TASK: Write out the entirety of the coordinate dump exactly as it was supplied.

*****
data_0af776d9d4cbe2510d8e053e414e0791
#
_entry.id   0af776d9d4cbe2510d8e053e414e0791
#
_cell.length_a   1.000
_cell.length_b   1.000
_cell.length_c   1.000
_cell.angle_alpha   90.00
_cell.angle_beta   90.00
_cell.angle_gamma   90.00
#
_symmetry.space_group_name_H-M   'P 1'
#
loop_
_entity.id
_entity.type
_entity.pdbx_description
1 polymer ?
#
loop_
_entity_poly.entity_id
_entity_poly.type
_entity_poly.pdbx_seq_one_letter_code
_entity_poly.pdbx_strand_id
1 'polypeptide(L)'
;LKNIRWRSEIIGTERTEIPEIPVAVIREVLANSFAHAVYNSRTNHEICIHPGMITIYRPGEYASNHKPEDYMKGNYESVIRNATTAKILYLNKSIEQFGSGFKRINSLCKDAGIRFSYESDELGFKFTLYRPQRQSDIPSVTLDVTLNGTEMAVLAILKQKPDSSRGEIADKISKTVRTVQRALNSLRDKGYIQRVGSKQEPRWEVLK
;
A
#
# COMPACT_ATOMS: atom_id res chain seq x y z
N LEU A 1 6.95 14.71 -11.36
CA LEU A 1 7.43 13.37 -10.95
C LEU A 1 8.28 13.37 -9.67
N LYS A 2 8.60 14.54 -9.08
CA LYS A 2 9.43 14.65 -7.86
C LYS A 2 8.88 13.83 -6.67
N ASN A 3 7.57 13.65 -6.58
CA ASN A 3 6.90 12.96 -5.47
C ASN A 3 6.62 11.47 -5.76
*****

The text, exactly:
data_0af776d9d4cbe2510d8e053e414e0791
#
_entry.id   0af776d9d4cbe2510d8e053e414e0791
#
_cell.length_a   1.000
_cell.length_b   1.000
_cell.length_c   1.000
_cell.angle_alpha   90.00
_cell.angle_beta   90.00
_cell.angle_gamma   90.00
#
_symmetry.space_group_name_H-M   'P 1'
#
loop_
_entity.id
_entity.type
_entity.pdbx_description
1 polymer ?
#
loop_
_entity_poly.entity_id
_entity_poly.type
_entity_poly.pdbx_seq_one_letter_code
_entity_poly.pdbx_strand_id
1 'polypeptide(L)'
;LKNIRWRSEIIGTERTEIPEIPVAVIREVLANSFAHAVYNSRTNHEICIHPGMITIYRPGEYASNHKPEDYMKGNYESVIRNATTAKILYLNKSIEQFGSGFKRINSLCKDAGIRFSYESDELGFKFTLYRPQRQSDIPSVTLDVTLNGTEMAVLAILKQKPDSSRGEIADKISKTVRTVQRALNSLRDKGYIQRVGSKQEPRWEVLK
;
A
#
# COMPACT_ATOMS: atom_id res chain seq x y z
N LEU A 1 6.95 14.71 -11.36
CA LEU A 1 7.43 13.37 -10.95
C LEU A 1 8.28 13.37 -9.67
N LYS A 2 8.60 14.54 -9.08
CA LYS A 2 9.43 14.65 -7.86
C LYS A 2 8.88 13.83 -6.67
N ASN A 3 7.57 13.65 -6.58
CA ASN A 3 6.90 12.96 -5.47
C ASN A 3 6.62 11.47 -5.76